You’re not Taylor Swift

I’ve spent something like 30 years in and around the music business now. I love it more today than I did when I started. There is so much happening. Technology is simultaneously creating both opportunities and havoc. But it’s always been like that, maybe just not ever as dramatic, but it’s been like that as long as I can remember; vinyl, eight-track, cassette, mini disc, cd, etc.  The landscape will always be changing and it will always cost some money, time, and sacrifice or at the very least, risk, from all involved to find success.

It’s important to remember that those that dedicate themselves to the craft and learn enough to put the right team around them are finding new ways to succeed. In fact, that’s how it’s always been. At this point in my career, I’ve seen it all. A world of fans chanting about an “independent” artist that is, for all intents and purposes is with a label, artists in their early stages that refuses to sign with a label but is still succeeding.

Technology will never replace the process. It can only help to make it more manageable, making equipment more accessible, and services more affordable. In all of the panels, Q & A’s, consultations,  & new artist meetings I’ve done, the most common questions always relate to how one can circumvent putting in their 10,000 hours to master one thing and be successful in the music business. The answer is always put in the time. The answer is always to do the work. There is no shortcut to success in almost any business but definitely not in this one.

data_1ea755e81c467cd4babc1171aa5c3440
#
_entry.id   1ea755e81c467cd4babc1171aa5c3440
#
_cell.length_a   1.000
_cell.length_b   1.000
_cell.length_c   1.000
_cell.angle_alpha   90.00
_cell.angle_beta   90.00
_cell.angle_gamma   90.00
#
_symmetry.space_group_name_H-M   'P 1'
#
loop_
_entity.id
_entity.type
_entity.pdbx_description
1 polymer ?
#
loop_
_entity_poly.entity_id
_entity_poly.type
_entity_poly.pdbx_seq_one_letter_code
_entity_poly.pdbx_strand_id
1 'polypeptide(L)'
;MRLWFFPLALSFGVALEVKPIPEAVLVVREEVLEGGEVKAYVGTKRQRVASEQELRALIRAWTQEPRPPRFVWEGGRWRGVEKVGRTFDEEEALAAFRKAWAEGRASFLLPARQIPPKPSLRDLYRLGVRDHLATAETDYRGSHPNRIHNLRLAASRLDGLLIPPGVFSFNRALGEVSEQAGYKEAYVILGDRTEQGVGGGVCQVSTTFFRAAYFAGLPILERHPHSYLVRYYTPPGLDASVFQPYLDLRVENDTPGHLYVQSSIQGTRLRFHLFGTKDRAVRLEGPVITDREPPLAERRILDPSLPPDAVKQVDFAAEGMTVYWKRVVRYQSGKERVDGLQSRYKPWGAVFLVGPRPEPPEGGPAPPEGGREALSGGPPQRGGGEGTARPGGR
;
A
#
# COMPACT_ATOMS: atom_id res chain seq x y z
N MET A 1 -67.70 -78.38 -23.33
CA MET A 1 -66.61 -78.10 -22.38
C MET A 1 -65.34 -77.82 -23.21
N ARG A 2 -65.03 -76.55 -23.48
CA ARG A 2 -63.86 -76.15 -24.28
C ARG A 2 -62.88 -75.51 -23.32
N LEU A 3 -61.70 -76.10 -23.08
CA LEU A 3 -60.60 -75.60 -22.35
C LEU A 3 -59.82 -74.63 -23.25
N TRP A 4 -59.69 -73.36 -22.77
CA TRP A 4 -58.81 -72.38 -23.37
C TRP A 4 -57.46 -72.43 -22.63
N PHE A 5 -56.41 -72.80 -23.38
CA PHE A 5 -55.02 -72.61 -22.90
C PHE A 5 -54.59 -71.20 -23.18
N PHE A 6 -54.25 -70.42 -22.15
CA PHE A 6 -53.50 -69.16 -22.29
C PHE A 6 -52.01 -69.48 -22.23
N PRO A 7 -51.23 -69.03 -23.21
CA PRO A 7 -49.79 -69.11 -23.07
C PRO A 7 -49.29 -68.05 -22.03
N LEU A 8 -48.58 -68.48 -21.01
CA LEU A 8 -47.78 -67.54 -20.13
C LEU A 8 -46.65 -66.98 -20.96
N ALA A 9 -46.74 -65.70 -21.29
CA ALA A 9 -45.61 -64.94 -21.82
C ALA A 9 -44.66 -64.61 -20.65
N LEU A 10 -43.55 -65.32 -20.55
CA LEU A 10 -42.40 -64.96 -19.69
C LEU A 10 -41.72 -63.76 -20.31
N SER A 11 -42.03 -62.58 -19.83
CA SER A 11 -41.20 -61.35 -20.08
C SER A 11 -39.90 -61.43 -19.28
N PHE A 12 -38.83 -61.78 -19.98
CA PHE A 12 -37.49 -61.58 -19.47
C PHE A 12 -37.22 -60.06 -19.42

I know there are significant challenges facing our business today, & in the future. I know that as a community we are making an effort to address these challenges today. I also know that there will always be challenges, piracy, ticket scalping, pay for play & companies such as Spotify, Apple, Pandora, YouTube (and by default Google) that often appear to devalue our content.  But it’s always evolving and I don’t believe that they don’t value us.  They need us as much we need them, especially in the early stages for emerging artists, you can not afford to hold out from any platform. Simultaneously, these platforms depend on breaking new artists more than you think.  Besides, you’re not Taylor Swift or Jay-Z. You can’t afford to not use every resource at your disposal. After all, isn’t this all supposed to be about the fans?